Following Facebook CEO Mark Zuckerberg throwing some shade his way for fact-checking the president, Twitter CEO Jack Dorsey defended Twitter’s decision. His three-tweet thread attempted to back up the original premise:
Fact check: there is someone ultimately accountable for our actions as a company, and that’s me. Please leave our employees out of this. We’ll continue to point out incorrect or disputed information about elections globally. And we will admit to and own any mistakes we make.
— jack (@jack) May 28, 2020
Per our Civic Integrity policy (https://t.co/uQ0AoPtoCm), the tweets yesterday may mislead people into thinking they don’t need to register to get a ballot (only registered voters receive ballots). We’re updating the link on @realDonaldTrump’s tweet to make this more clear.
— jack (@jack) May 28, 2020
Yet, the actual ‘fact-check’ didn’t change a single word on that dimension. For context, here is Twitter’s original fact check:
Here is their updated fact check:
The only thing Twitter corrected was their third bullet point, which was incorrect. Nebraska does not engage in mail-in voting. Further, they failed to make an important distinction regarding the states that do. Mail-in voting in most states requires an affirmative step by the individual to receive a ballot. They must register to vote and request the ballot. The president is not referring to these processes.
What is being proposed on a national level by Democrats and in California is a default process. If you are registered to vote in the state, you will receive a ballot. California also has motor-voter registration, which registers individuals to vote when they get a driver’s license. In other words, the individual needs to take no affirmative step to receive a ballot.
California has had issues in the past with improperly registering legal residents, providing drivers licenses to illegal immigrants on the same system, and has significant problems statewide with maintaining accurate voter rolls. They actually do run the risk of sending a ballot to anyone, no matter how they got there, or who actually may have died or moved. This is why the affirmative step by the voter to request a ballot that exists in most current state elections processes is important.
Add the fact that California has legalized ballot harvesting shows that potential for abuse could certainly be asserted. Ballots going out via a push process on outdated rolls to individuals who no longer live at an address can be collected by virtually anyone and returned to a polling site.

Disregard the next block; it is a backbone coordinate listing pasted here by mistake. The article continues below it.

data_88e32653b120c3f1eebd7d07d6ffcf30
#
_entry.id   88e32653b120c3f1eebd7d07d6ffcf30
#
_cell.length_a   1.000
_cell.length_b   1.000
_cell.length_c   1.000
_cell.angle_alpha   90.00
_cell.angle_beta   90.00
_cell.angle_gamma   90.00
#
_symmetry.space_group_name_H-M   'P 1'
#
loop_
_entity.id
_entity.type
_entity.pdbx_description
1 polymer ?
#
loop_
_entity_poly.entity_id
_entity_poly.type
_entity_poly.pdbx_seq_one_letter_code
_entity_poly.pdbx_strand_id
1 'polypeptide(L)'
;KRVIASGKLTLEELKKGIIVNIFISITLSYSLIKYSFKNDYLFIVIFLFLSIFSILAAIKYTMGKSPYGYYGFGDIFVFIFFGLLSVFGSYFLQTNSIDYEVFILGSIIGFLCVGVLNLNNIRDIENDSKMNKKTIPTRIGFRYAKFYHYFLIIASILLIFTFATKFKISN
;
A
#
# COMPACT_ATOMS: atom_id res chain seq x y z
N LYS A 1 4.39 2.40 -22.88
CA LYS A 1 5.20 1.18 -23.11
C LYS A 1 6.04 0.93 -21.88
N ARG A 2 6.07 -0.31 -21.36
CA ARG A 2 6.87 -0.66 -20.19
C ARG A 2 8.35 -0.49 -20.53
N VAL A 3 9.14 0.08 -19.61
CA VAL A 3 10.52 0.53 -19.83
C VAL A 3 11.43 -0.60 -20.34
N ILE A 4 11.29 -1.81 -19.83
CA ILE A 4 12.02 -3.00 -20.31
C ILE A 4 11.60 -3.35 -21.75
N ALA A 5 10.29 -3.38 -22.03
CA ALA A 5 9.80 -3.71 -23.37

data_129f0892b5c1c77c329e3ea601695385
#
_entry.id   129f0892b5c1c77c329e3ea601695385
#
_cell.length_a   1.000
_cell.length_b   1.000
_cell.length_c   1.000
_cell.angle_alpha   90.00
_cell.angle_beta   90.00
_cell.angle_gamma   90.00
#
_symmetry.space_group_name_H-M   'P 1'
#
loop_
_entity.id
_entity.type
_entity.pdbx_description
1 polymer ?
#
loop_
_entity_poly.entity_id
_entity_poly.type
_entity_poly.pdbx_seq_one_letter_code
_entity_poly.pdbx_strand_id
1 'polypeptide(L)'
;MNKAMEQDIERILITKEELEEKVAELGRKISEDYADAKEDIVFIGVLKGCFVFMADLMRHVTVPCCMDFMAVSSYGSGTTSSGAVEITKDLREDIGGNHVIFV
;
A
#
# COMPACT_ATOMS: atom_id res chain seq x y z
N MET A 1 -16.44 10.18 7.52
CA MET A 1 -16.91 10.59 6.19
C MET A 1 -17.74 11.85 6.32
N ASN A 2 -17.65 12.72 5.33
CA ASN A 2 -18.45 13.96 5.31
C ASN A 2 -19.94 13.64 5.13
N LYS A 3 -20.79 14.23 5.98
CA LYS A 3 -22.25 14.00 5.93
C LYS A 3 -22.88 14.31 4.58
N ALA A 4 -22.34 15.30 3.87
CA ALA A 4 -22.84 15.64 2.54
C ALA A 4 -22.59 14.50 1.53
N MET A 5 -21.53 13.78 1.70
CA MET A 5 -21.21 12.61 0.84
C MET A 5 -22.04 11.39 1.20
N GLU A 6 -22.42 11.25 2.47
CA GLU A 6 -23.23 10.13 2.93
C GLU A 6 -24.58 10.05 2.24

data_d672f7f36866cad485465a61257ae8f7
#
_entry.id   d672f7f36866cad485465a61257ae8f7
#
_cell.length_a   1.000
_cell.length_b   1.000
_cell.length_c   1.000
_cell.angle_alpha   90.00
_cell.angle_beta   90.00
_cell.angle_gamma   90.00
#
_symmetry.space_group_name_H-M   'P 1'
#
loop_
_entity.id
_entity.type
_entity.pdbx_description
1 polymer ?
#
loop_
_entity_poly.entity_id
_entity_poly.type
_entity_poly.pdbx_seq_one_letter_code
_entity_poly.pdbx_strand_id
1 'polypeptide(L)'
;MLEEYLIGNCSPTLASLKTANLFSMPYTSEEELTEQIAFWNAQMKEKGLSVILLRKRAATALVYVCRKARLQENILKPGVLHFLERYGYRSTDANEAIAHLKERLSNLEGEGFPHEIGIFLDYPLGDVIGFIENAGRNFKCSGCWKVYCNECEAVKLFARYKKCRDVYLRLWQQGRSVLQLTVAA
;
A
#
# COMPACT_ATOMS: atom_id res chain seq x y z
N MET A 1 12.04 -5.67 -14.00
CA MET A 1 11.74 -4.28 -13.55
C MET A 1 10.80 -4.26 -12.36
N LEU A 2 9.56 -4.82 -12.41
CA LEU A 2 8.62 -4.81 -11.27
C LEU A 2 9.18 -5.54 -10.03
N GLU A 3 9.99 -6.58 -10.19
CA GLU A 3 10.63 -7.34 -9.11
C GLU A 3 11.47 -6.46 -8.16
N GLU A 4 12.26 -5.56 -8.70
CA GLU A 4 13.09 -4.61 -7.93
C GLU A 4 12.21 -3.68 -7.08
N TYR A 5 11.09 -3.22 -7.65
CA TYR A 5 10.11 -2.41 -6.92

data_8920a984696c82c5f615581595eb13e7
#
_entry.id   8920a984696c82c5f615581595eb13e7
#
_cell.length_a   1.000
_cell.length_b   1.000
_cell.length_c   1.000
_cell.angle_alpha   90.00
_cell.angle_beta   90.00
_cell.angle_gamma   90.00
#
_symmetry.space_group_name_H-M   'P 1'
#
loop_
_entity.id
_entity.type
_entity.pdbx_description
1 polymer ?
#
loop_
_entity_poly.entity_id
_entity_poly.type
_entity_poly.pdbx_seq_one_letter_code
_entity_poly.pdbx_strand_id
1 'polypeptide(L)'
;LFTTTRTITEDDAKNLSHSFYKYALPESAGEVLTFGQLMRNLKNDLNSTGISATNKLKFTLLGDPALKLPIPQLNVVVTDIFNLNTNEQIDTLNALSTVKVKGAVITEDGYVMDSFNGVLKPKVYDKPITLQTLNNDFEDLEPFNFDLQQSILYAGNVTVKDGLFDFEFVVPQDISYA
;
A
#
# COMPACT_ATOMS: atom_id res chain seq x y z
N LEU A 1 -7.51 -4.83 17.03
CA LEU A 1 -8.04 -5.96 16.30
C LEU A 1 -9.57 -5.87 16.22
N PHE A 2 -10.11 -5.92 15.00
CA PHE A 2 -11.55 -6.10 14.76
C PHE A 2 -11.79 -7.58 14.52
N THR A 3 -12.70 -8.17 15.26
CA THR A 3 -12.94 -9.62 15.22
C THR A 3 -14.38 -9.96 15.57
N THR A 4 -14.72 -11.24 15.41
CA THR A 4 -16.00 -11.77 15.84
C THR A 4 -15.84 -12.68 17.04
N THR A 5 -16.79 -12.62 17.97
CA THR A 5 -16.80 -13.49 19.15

The president articulated an opinion that this combination of factors could lead to fraud. There is a legitimate cause for concern. Twitter fact-checked an opinion with their own opinion. Pretty outrageous.
Perhaps not so outrageous if they had disclosed that they are a Premier Partner for a group called Early Vote Day 2020. According to their website:
Vote Early Day is a collaboration among media companies, nonprofits, technology platforms, election administrators, influencers, and other businesses to help all eligible voters learn about their early voting options and celebrate the act of voting early. This collaborative, open-source model – similar to Giving Tuesday and National Voter Registration Day – will ensure that millions more Americans take advantage of their options to vote early.
One of the ideas they are pushing is to standardize voting by mail nationwide. While Early Vote Day 2020 claims to be non-partisan, it is a project of the New Venture Fund, which advocates for a host of progressive polices like a very progressive tax structure and hosts links to the Bill and Melinda Gates Foundation Small Grants Initiative and Global Policy and Advocacy.
Given that Twitter is a media platform supporting an advocacy group, this should have been disclosed in their ‘fact check’ of an opinion. However, Dorsey’s choice of language in his tweet is even more ominous:
We’ll continue to point out incorrect or disputed information about elections globally.
You don’t fact check disputes. You know, those disagreements where people have different opinions? Zuckerberg was absolutely correct to throw shade on Dorsey’s decision. At best it is dishonest. At worst it is a form of advocacy that does not belong in electoral politics.